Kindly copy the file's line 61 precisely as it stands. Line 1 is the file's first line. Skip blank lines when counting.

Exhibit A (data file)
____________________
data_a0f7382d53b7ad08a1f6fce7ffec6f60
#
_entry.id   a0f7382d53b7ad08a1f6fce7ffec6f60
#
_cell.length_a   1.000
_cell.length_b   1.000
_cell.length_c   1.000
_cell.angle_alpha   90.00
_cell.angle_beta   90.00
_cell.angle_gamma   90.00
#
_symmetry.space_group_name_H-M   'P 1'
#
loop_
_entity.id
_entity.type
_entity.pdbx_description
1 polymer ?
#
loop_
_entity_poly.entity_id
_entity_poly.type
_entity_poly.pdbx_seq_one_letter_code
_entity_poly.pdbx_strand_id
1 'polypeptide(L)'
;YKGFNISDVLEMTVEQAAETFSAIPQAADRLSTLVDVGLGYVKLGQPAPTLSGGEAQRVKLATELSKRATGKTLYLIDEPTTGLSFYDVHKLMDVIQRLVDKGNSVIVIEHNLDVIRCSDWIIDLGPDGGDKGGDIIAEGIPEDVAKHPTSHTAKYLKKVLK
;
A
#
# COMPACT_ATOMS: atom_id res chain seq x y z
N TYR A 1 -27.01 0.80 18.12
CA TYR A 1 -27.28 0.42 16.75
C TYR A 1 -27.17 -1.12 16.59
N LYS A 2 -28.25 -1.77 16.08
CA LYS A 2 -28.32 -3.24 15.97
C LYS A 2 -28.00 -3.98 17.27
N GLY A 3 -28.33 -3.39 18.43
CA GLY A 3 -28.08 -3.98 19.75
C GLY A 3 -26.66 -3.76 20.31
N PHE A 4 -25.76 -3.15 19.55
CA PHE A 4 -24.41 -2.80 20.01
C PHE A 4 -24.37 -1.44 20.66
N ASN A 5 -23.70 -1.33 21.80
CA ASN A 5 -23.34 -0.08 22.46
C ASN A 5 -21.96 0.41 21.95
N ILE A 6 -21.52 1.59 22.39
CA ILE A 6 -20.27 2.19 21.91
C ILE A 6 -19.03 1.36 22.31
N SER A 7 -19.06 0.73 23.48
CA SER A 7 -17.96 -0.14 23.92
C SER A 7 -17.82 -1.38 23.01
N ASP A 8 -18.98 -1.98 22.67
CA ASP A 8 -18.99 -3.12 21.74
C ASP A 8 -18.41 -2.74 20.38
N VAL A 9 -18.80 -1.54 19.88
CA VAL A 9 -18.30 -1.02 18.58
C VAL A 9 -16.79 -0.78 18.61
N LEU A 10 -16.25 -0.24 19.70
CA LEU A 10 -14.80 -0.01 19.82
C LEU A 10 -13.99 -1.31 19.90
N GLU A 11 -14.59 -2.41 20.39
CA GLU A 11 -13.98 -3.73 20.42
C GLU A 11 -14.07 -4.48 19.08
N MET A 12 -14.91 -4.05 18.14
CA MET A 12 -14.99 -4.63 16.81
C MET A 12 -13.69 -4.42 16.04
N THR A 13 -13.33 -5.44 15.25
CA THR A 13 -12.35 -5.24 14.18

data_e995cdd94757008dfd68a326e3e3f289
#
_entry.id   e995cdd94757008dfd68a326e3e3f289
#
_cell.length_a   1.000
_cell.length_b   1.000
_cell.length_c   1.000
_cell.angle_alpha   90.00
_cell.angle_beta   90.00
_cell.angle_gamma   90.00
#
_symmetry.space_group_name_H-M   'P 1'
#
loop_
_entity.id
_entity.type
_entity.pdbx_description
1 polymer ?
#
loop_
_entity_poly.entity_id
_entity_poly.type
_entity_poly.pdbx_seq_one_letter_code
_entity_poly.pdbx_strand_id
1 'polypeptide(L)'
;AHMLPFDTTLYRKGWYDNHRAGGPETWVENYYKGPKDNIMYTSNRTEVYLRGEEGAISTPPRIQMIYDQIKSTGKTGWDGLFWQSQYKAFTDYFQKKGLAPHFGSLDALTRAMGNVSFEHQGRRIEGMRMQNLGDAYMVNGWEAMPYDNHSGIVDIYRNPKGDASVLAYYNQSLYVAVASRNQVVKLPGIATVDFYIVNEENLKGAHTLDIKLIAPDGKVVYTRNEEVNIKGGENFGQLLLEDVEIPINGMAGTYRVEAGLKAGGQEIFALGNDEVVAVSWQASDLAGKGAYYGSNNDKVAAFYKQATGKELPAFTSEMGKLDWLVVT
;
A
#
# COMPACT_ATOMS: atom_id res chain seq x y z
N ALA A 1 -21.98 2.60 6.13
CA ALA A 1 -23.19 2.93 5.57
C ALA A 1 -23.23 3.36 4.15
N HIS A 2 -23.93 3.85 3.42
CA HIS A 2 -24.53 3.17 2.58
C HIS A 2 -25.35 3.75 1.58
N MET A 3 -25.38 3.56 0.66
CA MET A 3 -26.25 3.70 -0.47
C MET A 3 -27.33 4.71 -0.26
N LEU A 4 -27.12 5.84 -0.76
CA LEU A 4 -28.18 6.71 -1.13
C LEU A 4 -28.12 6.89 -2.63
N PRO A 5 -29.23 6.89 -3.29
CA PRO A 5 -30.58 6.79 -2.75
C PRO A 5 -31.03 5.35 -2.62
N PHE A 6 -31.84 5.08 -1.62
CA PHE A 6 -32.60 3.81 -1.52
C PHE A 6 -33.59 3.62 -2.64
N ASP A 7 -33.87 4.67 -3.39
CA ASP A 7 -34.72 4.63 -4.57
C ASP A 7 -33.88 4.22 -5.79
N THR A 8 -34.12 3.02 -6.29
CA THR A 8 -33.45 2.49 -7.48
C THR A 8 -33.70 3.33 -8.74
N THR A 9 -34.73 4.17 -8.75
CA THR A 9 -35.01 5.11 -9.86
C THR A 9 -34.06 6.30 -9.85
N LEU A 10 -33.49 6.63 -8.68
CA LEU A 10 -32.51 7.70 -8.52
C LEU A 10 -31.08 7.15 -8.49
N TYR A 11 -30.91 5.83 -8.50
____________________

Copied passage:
N GLU A 11 -14.59 -2.41 20.39